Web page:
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In recent months, the Federal Reserve has been purchasing bonds at a decreasing rate. This is evident in the flattening of the slope of the total assets plot.

The Fed's total assets plot... federal reserve total assets plot

The differential from 2022 February 23 to March 9 is close to zero. The plot has flattened recently.

Inflation was reported as 0.8% for 2022 February, which if annualized would be 10%. The one year inflation rate was reported as 7.9%. Both numbers are considered to be higher than the Fed wants them to be.

Today, 2022 March 16, the Fed is expected to announce that the short term interest rate (the federal funds rate, FFR) will be increased in order to reduce the inflation rate.

There is another way to raise interest rates. If the Fed does not purchase bonds to replace maturing bonds, the private sector would have to hold more bonds (assuming a constant level of Treasury debt, LOL) which can lead to interest rates being higher. If the Fed sells some bonds, the private sector would have to hold more bonds which can lead to interest rates being higher. Presumably some of these things can happen in the future. In 2018 and part of 2019, the Fed reduced bond holdings. This followed federal funds rate increases that started about 2 years earlier at the end of 2015. The precedent seems to be to raise the federal funds rate before reducing bond holdings.

What reasons has the Fed given in writing or the public statements of officials for increasing the federal funds rate before using balance sheet reduction (bond sales or declining to purchase to replace maturing bonds) to increase interest rates?

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    $\begingroup$ If you slow down a car, do you shift down, or use your brakes; or both? They already reduced the bond purchases, which were ramped up significantly since COVID. Instead of only doing one thing, usually it is more effective to do several things at the same time. If you keep rates at record lows, the cost of borrowing will still be based on this rate and not dampen spending. Sorry, not a official statement though. $\endgroup$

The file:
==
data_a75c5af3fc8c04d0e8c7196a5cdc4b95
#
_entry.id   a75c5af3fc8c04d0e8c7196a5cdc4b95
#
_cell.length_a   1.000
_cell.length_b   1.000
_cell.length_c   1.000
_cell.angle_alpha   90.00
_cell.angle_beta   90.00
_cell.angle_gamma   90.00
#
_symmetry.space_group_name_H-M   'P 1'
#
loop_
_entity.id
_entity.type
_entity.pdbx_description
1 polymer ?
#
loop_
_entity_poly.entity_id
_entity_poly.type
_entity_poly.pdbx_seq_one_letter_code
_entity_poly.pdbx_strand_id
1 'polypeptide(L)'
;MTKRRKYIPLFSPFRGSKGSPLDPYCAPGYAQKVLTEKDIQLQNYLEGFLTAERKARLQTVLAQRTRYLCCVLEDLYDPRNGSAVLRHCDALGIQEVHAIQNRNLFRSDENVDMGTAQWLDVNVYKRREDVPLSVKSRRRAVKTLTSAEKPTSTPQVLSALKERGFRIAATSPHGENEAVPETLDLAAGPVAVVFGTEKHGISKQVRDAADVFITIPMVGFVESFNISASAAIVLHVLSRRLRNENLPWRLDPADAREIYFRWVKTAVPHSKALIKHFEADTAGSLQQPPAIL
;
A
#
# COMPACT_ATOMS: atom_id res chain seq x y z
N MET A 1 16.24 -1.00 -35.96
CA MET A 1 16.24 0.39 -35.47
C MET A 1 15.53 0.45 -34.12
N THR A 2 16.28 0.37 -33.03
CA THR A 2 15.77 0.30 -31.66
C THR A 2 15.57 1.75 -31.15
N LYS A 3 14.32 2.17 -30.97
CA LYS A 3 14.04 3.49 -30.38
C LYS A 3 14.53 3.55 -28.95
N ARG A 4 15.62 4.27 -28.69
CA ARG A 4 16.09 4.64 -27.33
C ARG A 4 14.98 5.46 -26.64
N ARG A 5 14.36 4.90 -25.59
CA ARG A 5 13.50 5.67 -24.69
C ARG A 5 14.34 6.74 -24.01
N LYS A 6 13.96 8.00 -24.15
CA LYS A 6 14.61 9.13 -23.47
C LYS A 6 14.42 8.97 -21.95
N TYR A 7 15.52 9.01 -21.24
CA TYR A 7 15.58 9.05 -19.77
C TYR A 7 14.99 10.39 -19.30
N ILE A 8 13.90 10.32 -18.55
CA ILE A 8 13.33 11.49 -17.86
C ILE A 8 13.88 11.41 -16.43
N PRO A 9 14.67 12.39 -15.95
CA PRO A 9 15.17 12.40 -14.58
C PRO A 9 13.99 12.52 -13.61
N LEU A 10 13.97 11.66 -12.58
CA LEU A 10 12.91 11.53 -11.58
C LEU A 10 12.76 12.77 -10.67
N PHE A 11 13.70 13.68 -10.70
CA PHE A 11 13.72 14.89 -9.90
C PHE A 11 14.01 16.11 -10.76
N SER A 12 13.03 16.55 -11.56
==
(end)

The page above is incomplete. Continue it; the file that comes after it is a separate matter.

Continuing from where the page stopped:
– AKdemy
    Mar 16, 2022 at 22:16
  • $\begingroup$ @AKdemy I'm not asking about reduced bond purchases. I'm asking about reducing the level of bond holdings. $\endgroup$
    – H2ONaCl
    Mar 16, 2022 at 22:55
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    $\begingroup$ Since bonds expire, this should be closely related, no? $\endgroup$
    – AKdemy
    Mar 16, 2022 at 23:11
  • $\begingroup$ @Akdemy No, at the time they were still buying bonds to replace the ones that mature so the level of bond holdings did not decrease. On 2022 March 16 the Fed said "we expect to announce the beginning of balance sheet reduction at a coming meeting". $\endgroup$
    – H2ONaCl
    Nov 1, 2023 at 5:25

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The Richmond Fed has published a long paper which contains this quote:

"They want to set QT on a fixed course and not have it be the focus of people's attention, because they want people paying attention to the federal funds rate as the instrument of monetary policy," says William Nelson, executive vice president and chief economist of the Bank Policy Institute and former deputy director of the Division of Monetary Affairs at the Fed Board. "Of course, even though it's drying paint, that doesn't mean it's not imparting some restraint on the economy”

https://www.richmondfed.org/publications/research/econ_focus/2022/q3_federal_reserve

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